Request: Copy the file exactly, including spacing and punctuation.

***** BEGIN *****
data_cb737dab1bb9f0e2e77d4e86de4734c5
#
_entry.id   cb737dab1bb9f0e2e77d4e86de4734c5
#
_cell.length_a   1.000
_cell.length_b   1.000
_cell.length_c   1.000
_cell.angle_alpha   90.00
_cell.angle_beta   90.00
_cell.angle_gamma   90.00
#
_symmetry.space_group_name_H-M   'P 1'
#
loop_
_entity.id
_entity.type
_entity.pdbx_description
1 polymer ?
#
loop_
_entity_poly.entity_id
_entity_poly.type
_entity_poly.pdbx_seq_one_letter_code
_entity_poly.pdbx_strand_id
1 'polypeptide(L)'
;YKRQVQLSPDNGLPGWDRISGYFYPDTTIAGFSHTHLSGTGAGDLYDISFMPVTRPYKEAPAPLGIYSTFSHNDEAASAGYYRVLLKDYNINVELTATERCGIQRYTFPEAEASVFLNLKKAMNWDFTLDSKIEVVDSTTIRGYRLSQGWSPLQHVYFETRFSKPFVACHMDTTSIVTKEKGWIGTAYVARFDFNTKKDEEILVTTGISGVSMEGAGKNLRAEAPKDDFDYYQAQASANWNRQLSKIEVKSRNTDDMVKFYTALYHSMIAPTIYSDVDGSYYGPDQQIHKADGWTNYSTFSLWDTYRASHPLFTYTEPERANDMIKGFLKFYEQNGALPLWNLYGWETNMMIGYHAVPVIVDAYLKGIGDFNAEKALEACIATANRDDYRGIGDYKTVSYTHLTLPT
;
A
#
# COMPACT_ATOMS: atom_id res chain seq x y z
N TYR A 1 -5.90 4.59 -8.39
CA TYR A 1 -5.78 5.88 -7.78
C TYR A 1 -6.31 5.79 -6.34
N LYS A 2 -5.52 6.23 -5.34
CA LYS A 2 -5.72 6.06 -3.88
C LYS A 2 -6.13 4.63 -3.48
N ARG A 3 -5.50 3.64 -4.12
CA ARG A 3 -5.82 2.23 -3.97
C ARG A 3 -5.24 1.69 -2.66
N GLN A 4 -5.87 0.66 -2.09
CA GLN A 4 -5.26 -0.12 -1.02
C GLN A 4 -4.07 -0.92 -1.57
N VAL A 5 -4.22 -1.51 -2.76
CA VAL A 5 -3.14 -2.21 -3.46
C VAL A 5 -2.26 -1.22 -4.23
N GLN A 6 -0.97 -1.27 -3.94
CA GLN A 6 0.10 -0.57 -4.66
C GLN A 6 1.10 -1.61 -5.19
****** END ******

data_cb737dab1bb9f0e2e77d4e86de4734c5
#
_entry.id   cb737dab1bb9f0e2e77d4e86de4734c5
#
_cell.length_a   1.000
_cell.length_b   1.000
_cell.length_c   1.000
_cell.angle_alpha   90.00
_cell.angle_beta   90.00
_cell.angle_gamma   90.00
#
_symmetry.space_group_name_H-M   'P 1'
#
loop_
_entity.id
_entity.type
_entity.pdbx_description
1 polymer ?
#
loop_
_entity_poly.entity_id
_entity_poly.type
_entity_poly.pdbx_seq_one_letter_code
_entity_poly.pdbx_strand_id
1 'polypeptide(L)'
;YKRQVQLSPDNGLPGWDRISGYFYPDTTIAGFSHTHLSGTGAGDLYDISFMPVTRPYKEAPAPLGIYSTFSHNDEAASAGYYRVLLKDYNINVELTATERCGIQRYTFPEAEASVFLNLKKAMNWDFTLDSKIEVVDSTTIRGYRLSQGWSPLQHVYFETRFSKPFVACHMDTTSIVTKEKGWIGTAYVARFDFNTKKDEEILVTTGISGVSMEGAGKNLRAEAPKDDFDYYQAQASANWNRQLSKIEVKSRNTDDMVKFYTALYHSMIAPTIYSDVDGSYYGPDQQIHKADGWTNYSTFSLWDTYRASHPLFTYTEPERANDMIKGFLKFYEQNGALPLWNLYGWETNMMIGYHAVPVIVDAYLKGIGDFNAEKALEACIATANRDDYRGIGDYKTVSYTHLTLPT
;
A
#
# COMPACT_ATOMS: atom_id res chain seq x y z
N TYR A 1 -5.90 4.59 -8.39
CA TYR A 1 -5.78 5.88 -7.78
C TYR A 1 -6.31 5.79 -6.34
N LYS A 2 -5.52 6.23 -5.34
CA LYS A 2 -5.72 6.06 -3.88
C LYS A 2 -6.13 4.63 -3.48
N ARG A 3 -5.50 3.64 -4.12
CA ARG A 3 -5.82 2.23 -3.97
C ARG A 3 -5.24 1.69 -2.66
N GLN A 4 -5.87 0.66 -2.09
CA GLN A 4 -5.26 -0.12 -1.02
C GLN A 4 -4.07 -0.92 -1.57
N VAL A 5 -4.22 -1.51 -2.76
CA VAL A 5 -3.14 -2.21 -3.46
C VAL A 5 -2.26 -1.22 -4.23
N GLN A 6 -0.97 -1.27 -3.94
CA GLN A 6 0.10 -0.57 -4.66
C GLN A 6 1.10 -1.61 -5.19